Works by four artists in Seattle galleries consider our human-built environment in varied and revealing ways.
The buildings we erect, inhabit and abandon say a lot about us. Four new shows in Seattle art galleries ponder architectural possibilities in wildly varied and revealing ways.
Peter Waite: “Thresholds”
Swimming pools, train stations, gymnasiums, a bank vault …
Connecticut-based painter Peter Waite’s knockout show at Winston Wächter Fine Art finds a fraying grandeur in all these locales. His acrylics on panels are usually large-scale works that combine tour-de-force technique with deliberate paint-splotch sabotage. Their coloring resembles that of hand-tinted postcards, with something sickly and fluorescent seeping in from the margins.
Waite prefers his vistas to be empty of visitors, and he apparently has the charm and persistence to talk his way into any venue that grabs his attention. He then creates his paintings in the studio, working from photographs he takes, sketches he makes and memory. His focus, he says on his website, is “sites of the built environment that embody public sentiment or ideological concerns. … My interest lies in the intersection of personal and social memory.”
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The results can be spectacular.
“Greenhouses,” an 8-foot-by-8-foot rendering of the Brooklyn Botanical Garden’s glass pavilions and the ponds in front of them, is a highlight of the show. The crystalline structures of the pavilions and the skies above them are artfully reflected in the placid water below. Meanwhile, a busy “static” of lurid hues — bright magenta, lemon yellow — infringes upon its upper and lower peripheries. An orange smear of paint disfigures the walkway next to a garden bench. A faint grid in crayon red and green attempts to impose its own geometry on the architectural angles already present.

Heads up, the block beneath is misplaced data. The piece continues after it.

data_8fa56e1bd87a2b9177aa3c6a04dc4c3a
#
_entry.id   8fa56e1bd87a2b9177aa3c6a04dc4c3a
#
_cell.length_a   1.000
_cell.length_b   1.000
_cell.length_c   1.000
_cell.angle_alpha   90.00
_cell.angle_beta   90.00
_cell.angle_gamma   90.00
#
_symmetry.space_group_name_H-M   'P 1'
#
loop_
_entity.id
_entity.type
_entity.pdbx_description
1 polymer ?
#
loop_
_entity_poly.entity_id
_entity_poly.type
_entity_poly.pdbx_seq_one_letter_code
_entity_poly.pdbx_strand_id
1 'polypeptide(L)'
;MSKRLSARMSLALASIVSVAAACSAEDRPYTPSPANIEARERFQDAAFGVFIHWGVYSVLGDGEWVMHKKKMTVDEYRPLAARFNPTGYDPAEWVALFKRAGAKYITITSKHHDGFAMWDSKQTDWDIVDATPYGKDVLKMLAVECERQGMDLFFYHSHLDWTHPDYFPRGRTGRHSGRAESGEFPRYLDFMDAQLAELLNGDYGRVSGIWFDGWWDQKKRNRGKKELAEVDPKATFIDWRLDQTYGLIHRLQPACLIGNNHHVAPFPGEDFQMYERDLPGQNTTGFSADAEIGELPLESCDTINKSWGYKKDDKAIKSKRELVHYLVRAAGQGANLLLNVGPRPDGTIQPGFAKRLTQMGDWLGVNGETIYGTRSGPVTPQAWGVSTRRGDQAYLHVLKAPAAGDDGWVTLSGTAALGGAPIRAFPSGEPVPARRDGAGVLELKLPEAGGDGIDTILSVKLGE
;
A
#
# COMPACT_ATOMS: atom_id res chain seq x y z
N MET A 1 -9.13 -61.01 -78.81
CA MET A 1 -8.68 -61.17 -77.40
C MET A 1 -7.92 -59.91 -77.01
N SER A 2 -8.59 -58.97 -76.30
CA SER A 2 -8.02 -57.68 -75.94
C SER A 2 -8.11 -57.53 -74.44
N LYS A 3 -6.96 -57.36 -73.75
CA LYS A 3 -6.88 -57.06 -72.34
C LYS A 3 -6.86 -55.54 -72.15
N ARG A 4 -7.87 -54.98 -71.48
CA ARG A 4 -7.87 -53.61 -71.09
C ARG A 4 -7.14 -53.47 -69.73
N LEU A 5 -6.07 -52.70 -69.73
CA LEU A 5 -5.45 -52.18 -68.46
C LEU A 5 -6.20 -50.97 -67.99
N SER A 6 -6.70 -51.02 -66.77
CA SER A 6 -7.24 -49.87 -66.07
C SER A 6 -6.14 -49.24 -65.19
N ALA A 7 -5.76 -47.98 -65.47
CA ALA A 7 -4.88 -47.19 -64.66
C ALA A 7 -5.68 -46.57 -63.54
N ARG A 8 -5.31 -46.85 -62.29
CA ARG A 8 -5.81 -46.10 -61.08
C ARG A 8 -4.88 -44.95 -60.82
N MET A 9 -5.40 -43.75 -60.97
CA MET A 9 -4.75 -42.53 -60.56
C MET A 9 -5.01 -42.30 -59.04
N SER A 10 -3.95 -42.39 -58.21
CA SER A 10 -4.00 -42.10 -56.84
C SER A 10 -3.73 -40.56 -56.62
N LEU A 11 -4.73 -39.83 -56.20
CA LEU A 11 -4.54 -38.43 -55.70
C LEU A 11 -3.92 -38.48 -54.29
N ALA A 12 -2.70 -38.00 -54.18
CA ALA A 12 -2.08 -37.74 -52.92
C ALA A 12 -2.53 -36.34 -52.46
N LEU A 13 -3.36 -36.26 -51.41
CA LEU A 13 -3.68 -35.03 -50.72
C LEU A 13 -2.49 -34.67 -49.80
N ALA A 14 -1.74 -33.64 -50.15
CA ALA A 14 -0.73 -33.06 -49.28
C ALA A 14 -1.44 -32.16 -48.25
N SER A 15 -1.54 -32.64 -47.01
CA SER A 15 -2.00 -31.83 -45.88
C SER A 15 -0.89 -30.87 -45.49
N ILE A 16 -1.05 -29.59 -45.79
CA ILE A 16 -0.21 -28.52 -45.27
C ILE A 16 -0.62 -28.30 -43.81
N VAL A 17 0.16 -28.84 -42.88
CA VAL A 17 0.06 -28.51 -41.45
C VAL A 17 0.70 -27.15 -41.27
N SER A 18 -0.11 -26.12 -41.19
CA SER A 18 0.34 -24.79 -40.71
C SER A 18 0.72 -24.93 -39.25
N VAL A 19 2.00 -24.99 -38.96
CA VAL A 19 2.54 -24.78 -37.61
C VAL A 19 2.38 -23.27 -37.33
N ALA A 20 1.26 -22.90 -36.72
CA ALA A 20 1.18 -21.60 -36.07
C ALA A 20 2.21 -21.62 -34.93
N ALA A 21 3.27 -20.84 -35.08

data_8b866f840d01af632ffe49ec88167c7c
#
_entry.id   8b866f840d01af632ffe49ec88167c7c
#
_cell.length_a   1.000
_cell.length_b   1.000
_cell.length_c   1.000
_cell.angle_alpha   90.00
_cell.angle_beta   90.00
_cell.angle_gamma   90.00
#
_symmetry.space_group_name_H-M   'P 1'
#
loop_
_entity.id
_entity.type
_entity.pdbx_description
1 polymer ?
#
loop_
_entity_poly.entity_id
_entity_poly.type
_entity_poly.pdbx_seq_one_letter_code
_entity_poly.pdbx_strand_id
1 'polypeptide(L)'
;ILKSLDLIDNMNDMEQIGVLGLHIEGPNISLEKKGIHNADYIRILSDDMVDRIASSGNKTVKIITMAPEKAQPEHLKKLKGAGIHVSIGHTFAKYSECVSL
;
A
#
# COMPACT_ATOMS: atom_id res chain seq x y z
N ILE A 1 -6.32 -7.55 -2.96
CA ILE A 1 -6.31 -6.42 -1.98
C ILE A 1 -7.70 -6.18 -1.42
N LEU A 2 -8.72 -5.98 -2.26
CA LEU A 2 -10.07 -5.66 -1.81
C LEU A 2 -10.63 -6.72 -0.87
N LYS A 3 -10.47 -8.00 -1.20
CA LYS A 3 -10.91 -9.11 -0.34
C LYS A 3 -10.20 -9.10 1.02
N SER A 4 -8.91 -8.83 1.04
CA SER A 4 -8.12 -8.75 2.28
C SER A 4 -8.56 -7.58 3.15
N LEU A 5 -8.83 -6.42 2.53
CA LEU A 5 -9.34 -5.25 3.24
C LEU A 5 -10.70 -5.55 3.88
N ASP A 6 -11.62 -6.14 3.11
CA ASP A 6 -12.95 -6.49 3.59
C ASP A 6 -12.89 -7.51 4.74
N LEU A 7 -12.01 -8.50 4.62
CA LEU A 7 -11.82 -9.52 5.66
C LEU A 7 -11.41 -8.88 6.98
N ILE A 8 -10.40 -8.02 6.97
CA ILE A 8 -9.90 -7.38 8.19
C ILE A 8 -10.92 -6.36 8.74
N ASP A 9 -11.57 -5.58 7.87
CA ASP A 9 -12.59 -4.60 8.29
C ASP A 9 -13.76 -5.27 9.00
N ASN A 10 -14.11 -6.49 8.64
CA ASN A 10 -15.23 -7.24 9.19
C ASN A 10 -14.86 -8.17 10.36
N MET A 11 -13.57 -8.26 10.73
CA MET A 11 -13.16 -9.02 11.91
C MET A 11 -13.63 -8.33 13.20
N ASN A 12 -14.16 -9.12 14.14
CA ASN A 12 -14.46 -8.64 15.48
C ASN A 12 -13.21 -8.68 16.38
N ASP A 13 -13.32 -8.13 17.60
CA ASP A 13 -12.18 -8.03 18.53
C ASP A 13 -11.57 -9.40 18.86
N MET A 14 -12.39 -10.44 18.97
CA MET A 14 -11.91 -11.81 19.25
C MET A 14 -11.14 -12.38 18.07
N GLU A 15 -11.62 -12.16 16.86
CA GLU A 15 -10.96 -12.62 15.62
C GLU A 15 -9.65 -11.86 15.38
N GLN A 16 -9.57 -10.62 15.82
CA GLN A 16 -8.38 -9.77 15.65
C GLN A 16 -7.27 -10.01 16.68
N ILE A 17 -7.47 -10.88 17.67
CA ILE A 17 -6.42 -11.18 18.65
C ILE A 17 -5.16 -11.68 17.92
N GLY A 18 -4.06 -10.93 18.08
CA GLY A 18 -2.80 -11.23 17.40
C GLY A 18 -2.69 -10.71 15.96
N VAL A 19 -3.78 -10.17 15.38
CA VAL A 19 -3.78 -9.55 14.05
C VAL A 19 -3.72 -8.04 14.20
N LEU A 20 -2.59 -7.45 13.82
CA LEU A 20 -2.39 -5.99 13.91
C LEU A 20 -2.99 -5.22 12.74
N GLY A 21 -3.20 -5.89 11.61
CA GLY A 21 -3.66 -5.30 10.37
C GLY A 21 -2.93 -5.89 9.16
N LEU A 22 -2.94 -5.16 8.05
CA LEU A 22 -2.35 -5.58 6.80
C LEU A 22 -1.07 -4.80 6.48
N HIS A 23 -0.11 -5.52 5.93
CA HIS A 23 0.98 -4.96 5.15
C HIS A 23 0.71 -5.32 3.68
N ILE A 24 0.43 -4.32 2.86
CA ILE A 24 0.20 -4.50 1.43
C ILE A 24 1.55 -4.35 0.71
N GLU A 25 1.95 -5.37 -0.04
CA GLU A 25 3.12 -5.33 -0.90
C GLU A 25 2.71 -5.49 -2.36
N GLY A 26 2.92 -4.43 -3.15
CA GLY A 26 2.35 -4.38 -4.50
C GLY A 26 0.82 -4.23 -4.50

The resulting image suggests a magnificent edifice trying to hold its own against crude erosions and incursions. Waite’s blend of photorealism and blatant visual disruption makes for some feisty compositional verve and drama.
In “Bank/Cincinnati,” a massive steel bank-vault door looks threatened by bright colors invading it from all sides. In “Old School Boys Pool/Cincinnati,” the graffiti in an empty pool and Waite’s own vivid paint-blemishes seem to work in anarchic alliance with each other.
These gripping paintings are both elegiac and subversive.
10 a.m.-5 p.m. Mondays-Saturdays through March 7. Winston Wächter Fine Art, 203 Dexter Ave. N., Seattle (206-652-5855 or www.winstonwachter.com).
Daphne Minkoff and Gabe Fernandez
Other architectural concerns turn up in two new shows at Linda Hodges Gallery.
Seattle artist Daphne Minkoff uses a combination of photographic collage, oil painting and abrasion to create rough, complex surfaces in her work. Her focus is on housing in Seattle’s Central District that has seen better days. Some homes lie vacant. Others are on the market as “fixer-uppers.” Many have been demolished since Minkoff caught them on canvas-board.
In her artist’s statement, Minkoff says she gets pleasure from “investigating the geometry of the world, both man-made and natural.” Many buildings she depicts are overgrown by greenery or heavily graffitied (both seem equally organic in the way they disrupt the angles of walls and rooflines).